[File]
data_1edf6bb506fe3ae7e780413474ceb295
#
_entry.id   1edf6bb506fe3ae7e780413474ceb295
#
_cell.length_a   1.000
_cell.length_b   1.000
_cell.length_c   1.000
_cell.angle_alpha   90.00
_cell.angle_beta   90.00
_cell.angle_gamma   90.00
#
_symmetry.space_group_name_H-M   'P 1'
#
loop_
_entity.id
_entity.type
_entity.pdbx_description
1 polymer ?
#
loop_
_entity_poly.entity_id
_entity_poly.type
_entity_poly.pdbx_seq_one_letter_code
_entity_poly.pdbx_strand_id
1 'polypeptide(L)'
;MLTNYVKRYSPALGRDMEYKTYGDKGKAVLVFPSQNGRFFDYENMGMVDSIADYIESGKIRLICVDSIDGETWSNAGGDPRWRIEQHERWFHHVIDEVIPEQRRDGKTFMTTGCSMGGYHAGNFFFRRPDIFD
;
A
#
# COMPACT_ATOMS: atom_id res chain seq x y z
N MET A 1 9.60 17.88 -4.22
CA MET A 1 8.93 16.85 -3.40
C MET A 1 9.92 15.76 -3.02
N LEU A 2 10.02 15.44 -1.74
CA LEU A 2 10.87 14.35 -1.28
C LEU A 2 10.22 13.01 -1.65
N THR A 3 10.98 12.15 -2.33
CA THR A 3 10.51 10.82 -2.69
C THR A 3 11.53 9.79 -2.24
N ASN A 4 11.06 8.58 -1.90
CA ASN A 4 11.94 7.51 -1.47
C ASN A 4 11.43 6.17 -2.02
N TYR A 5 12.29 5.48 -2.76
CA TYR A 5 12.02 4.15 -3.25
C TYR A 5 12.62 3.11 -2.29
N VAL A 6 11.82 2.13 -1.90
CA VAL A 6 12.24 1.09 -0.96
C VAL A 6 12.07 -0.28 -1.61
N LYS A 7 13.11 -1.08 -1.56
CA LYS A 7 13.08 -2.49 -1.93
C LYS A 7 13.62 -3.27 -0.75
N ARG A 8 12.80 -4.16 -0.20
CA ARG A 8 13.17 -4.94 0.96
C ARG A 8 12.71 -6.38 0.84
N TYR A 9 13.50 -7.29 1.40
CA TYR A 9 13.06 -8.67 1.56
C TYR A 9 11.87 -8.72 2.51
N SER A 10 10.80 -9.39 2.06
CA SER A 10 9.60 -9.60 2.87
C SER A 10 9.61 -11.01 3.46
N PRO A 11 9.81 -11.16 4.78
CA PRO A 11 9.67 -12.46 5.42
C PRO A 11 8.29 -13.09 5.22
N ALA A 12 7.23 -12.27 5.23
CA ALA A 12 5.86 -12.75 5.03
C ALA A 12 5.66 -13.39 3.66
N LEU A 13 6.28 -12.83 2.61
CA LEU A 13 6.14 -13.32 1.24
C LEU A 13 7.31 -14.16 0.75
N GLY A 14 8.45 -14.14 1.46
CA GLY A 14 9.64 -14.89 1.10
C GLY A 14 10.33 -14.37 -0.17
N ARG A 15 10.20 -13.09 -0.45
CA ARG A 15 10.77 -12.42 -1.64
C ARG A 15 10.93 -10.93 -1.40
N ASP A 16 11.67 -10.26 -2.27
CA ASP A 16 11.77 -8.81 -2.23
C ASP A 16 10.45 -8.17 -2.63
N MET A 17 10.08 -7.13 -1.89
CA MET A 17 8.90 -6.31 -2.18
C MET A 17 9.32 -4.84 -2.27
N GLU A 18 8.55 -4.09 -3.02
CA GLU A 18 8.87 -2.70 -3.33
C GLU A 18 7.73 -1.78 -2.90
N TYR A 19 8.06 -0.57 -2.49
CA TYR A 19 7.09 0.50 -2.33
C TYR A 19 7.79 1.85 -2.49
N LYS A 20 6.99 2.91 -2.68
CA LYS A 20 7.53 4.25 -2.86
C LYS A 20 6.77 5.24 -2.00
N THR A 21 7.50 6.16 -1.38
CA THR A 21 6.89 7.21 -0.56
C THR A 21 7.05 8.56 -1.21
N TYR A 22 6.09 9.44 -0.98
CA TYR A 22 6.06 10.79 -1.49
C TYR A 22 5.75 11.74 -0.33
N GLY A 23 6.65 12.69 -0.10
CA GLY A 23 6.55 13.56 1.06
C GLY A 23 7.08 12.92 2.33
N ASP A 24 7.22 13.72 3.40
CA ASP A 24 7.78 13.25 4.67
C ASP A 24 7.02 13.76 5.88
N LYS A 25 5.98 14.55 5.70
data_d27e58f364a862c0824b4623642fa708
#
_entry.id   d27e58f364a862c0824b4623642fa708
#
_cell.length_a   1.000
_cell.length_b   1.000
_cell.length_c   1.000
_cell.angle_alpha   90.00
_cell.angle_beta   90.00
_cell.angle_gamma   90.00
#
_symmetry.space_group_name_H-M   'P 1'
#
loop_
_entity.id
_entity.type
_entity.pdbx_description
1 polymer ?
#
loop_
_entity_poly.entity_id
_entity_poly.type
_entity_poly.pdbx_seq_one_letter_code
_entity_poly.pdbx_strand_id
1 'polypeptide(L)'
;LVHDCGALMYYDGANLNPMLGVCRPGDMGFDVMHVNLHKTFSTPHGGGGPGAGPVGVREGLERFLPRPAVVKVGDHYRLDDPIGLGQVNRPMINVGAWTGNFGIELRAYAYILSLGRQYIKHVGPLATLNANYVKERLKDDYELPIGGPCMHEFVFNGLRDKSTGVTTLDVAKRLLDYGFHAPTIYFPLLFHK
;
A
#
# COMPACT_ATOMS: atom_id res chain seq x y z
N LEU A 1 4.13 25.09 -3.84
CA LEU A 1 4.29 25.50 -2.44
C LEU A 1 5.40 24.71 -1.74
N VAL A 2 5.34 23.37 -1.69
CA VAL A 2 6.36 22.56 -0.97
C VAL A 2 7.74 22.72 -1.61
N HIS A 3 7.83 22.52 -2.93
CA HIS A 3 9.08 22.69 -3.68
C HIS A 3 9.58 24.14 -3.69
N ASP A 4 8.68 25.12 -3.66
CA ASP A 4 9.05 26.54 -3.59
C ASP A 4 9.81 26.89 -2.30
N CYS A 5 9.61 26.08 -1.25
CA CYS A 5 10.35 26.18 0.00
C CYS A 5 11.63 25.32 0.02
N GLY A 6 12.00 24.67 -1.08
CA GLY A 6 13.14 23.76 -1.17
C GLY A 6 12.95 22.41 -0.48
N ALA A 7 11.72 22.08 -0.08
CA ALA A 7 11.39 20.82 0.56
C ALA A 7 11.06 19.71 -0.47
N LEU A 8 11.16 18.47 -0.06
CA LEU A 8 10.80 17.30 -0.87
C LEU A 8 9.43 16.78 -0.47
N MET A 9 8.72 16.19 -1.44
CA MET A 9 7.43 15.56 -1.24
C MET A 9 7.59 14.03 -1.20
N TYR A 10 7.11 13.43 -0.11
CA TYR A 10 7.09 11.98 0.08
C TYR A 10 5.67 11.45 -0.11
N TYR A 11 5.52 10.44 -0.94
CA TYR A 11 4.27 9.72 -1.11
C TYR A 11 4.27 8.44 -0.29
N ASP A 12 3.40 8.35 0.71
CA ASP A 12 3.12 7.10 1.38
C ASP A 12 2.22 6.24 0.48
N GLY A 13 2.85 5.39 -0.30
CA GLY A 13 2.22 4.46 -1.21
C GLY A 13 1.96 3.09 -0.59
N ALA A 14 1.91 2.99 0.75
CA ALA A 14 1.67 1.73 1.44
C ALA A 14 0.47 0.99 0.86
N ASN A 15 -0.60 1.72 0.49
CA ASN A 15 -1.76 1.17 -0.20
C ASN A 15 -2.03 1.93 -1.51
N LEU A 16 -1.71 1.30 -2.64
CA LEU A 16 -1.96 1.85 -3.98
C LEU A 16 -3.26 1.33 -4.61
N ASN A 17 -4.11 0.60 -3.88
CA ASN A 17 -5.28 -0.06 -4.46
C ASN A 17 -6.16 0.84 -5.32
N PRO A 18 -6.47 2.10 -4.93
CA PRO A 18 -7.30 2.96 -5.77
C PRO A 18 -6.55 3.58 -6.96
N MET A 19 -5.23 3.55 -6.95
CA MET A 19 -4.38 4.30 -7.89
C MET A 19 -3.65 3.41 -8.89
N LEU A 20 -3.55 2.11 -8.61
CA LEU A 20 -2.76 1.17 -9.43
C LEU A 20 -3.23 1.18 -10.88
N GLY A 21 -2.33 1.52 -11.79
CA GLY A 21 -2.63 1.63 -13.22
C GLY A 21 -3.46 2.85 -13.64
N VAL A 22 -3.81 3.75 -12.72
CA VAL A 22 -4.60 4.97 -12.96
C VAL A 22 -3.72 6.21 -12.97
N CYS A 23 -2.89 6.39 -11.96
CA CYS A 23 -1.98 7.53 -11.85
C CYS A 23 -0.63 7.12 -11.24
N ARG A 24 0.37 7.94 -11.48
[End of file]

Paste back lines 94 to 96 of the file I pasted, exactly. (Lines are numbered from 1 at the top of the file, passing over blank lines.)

N TYR A 22 6.09 9.44 -0.98
CA TYR A 22 6.06 10.79 -1.49
C TYR A 22 5.75 11.74 -0.33